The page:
iFixit

Samsung Galaxy Nexus Teardown reveals glass and display fused, low soldering

Samsung Galaxy Nexus Teardown reveals glass and display fused, low soldering

With the USA release of the Galaxy Nexus on the horizon and many folks on the outside of the states with the international edition in their hands already, we've only to cry in a corner until Verizon lets loose the device - but until then, we can dream with things like this iFixit teardown released today. What the folks over at the teardown palace have revealed is that not only is the Galaxy Nexus right in the middle of the pack when it comes to repairability, it's basically as simple on the inside as it is on the out. Not just one whole heck of a lot of surprises are contained within, but some pointers on how well you should treat the device do reveal themselves.

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DROID Razr torn down with Dozuki saw and video effects

DROID Razr torn down with Dozuki saw and video effects

While Verizon and Motorola assure us that the back of the DROID RAZR by Motorola is not meant to be removed and that the battery is certainly not meant to be replaceable, the folks at iFixit never ever take no for an answer, starting their traditional teardown process with no less than the traditional Japanese saw known as the Dozuki. Of course there was no real need for this since there actually is a fingernail hole at the top of the device and snaps all around the edges that a non-terrifying instrument like your finger could work apart, but the glue between the battery and the back will make for a more difficult take-apart process for you. Then take note of the Kevlar, and be sure to remember that Kevlar in this state is both flexible and definitely not bulletproof - iFixit reminds us that bulletproof Kevlar is actually layers and layers of similar material backed up with a ceramic plate -- in other words, no bullets please!

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iPhone 4S suffers teardown treatment

iPhone 4S suffers teardown treatment

Having your circuits exposed, RAM revealed and baseband boggled at is a rite of passage for any smartphone worth its salt, and so it was clear the iPhone 4S would have to suffer the teardown treatment. Apple's new dualcore smartphone has been vigorously hazed by the screwdriver-toting engineers at iFixit, revealing a larger battery among other things.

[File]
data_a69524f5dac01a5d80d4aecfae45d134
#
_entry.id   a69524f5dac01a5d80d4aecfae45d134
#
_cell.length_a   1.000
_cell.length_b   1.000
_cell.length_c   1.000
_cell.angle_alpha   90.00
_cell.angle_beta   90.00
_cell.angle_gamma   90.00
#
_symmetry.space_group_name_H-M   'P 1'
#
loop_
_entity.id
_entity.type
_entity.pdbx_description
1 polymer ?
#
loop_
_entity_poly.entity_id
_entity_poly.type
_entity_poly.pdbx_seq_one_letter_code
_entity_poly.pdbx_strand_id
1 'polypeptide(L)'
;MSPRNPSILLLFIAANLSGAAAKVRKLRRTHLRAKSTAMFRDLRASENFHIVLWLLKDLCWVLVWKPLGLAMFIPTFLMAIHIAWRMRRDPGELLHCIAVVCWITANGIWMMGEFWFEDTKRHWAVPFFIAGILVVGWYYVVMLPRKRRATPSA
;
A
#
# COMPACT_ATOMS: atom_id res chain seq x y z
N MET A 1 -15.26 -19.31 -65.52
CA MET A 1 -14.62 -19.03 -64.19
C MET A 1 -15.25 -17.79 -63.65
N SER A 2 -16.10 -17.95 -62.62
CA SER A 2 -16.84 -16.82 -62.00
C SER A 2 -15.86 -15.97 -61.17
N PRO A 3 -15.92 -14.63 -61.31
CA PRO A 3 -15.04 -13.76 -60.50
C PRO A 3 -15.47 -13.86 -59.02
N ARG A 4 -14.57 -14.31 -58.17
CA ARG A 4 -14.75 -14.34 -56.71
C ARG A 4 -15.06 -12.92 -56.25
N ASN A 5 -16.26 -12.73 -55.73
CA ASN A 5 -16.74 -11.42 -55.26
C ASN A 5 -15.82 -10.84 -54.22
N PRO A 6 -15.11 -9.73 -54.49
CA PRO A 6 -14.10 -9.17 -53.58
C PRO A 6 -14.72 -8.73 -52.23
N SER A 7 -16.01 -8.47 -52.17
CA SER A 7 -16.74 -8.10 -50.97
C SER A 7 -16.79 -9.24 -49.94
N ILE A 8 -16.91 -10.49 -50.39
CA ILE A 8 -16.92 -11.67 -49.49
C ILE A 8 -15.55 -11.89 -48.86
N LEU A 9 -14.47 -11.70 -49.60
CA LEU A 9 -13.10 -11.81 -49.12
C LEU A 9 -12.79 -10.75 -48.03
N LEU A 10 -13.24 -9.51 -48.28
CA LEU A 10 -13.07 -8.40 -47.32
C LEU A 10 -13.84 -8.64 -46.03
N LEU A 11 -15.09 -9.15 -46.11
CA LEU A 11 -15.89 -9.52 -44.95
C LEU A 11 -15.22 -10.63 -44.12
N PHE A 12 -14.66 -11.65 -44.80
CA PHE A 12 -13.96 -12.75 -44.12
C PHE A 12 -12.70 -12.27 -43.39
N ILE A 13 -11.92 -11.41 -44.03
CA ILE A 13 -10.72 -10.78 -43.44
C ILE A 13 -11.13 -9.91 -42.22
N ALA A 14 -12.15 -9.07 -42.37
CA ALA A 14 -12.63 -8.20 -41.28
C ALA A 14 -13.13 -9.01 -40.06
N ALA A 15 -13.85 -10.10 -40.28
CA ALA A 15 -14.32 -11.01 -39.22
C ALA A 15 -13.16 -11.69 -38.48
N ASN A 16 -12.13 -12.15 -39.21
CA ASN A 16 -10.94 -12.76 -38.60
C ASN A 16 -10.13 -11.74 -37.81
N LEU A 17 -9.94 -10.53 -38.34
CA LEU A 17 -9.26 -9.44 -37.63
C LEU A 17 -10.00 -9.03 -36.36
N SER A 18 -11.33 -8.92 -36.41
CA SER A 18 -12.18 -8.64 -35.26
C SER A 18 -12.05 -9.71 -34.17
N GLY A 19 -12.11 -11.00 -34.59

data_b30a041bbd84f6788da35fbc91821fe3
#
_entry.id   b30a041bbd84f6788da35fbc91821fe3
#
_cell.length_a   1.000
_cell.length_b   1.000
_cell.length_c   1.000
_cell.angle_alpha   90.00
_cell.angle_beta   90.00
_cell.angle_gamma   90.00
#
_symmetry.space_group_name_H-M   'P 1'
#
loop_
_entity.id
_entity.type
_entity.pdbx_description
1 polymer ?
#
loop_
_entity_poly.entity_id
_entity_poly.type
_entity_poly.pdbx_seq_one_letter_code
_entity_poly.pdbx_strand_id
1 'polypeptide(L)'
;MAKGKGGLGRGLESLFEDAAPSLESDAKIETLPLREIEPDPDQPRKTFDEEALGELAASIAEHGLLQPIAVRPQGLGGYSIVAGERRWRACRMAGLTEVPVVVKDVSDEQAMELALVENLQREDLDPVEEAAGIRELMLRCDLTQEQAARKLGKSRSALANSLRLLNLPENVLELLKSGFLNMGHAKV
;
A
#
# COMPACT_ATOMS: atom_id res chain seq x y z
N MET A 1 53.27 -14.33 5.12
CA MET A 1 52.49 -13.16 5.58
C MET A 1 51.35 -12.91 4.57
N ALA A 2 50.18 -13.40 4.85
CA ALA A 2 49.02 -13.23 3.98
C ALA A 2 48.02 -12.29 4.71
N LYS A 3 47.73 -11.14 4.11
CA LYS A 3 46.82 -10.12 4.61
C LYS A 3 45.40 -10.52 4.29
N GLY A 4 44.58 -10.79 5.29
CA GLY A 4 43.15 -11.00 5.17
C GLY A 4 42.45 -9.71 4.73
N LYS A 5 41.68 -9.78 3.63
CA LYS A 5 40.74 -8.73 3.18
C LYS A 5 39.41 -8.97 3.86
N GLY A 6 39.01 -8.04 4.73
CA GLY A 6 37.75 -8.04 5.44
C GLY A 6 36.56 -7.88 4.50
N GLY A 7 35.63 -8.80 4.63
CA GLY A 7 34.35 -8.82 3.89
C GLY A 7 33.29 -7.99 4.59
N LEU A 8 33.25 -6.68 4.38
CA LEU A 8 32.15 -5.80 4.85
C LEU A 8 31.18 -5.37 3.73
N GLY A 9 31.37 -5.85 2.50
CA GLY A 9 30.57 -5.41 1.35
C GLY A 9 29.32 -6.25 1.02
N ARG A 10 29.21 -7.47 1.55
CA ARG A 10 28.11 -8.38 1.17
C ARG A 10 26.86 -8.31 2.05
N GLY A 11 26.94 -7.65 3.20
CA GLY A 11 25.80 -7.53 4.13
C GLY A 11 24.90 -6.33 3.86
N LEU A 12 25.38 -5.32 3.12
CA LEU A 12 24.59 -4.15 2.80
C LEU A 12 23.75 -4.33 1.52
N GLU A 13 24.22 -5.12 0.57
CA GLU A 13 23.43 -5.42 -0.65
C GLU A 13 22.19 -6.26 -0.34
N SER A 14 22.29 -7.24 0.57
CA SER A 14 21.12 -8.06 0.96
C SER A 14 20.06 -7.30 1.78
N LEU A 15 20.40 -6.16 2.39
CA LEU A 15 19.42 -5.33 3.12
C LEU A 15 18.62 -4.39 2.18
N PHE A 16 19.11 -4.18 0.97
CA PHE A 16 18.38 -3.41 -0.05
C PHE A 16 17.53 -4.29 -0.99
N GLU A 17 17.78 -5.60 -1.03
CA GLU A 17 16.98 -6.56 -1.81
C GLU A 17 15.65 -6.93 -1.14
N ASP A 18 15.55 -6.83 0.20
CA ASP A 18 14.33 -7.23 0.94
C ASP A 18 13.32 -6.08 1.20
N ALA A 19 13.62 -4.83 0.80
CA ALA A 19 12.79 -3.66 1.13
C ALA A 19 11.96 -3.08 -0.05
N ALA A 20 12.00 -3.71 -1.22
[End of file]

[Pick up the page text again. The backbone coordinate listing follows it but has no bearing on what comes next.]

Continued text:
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Samsung Series 5 3G Chromebook notebook gets teardown treatment at iFixit

Samsung Series 5 3G Chromebook notebook gets teardown treatment at iFixit

You have to be a fan of the gang over at iFixit if you are gadget hound. They take the shiny new toys that we all want and open them up to show us the shiny insides. At the same time the teardown also gives us an indication of how reparable the gear is should we ever need to fix something on our own. It's also cool to see what hardware is used inside. The latest product to get the teardown treatment is the Samsung Series 5 3G Chromebook.

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iPhone 4 uses Audience noise cancellation chip

iPhone 4 uses Audience noise cancellation chip

The geeks over at iFixit are always doing to their gadgets what we don’t generally want to do to ours -tearing the gear apart. It's always cool to see what is inside a device like the iPhone 4 to get an idea of what the smartphone costs to build and how it will perform compared to other smartphones with similar hardware inside. Over the months since the debut, iFixit has torn down the iPhone 4 and it also tore down the Nexus one Android offering too.

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iFixit tears down new iMac

iFixit tears down new iMac

The new iMac computer surfaced just yesterday and we talked all about the new features and hardware in depth. Naturally today iFixit has its warranty busting paws on one of the awesome computer. It has taken the thing apart for us to get as look at the shiny innards. I always wonder if these things work after iFixit tears them apart.

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iFixit shows off clear back panel for iPhone 4

iFixit shows off clear back panel for iPhone 4

I really like my gear to look different from the other stuff that my friends have. I can appreciate the cool factor that comes with being able to see what gear looks like on the inside, yet covered leaving it protected with some sort of clear plastic. This is the reason that many gamers buy cases for computers with windows in the side. It's cool to see the hardware that makes things operate.

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iFixit tears down Nikon D5100 DSLR

iFixit tears down Nikon D5100 DSLR

The gang over at iFixit is always taking one gadget or another apart and looking at what is inside the device that makes it tick. The auspices for tearing the cool gadgets apart are that they are looking at how easy the things are to repair. That's all fine and good, we just want to see what the devices look like on the inside. I really wish I could buy a DSLR with a clear case like that Sony DSLR that surfaced a while back so I could look at the innards all the time.

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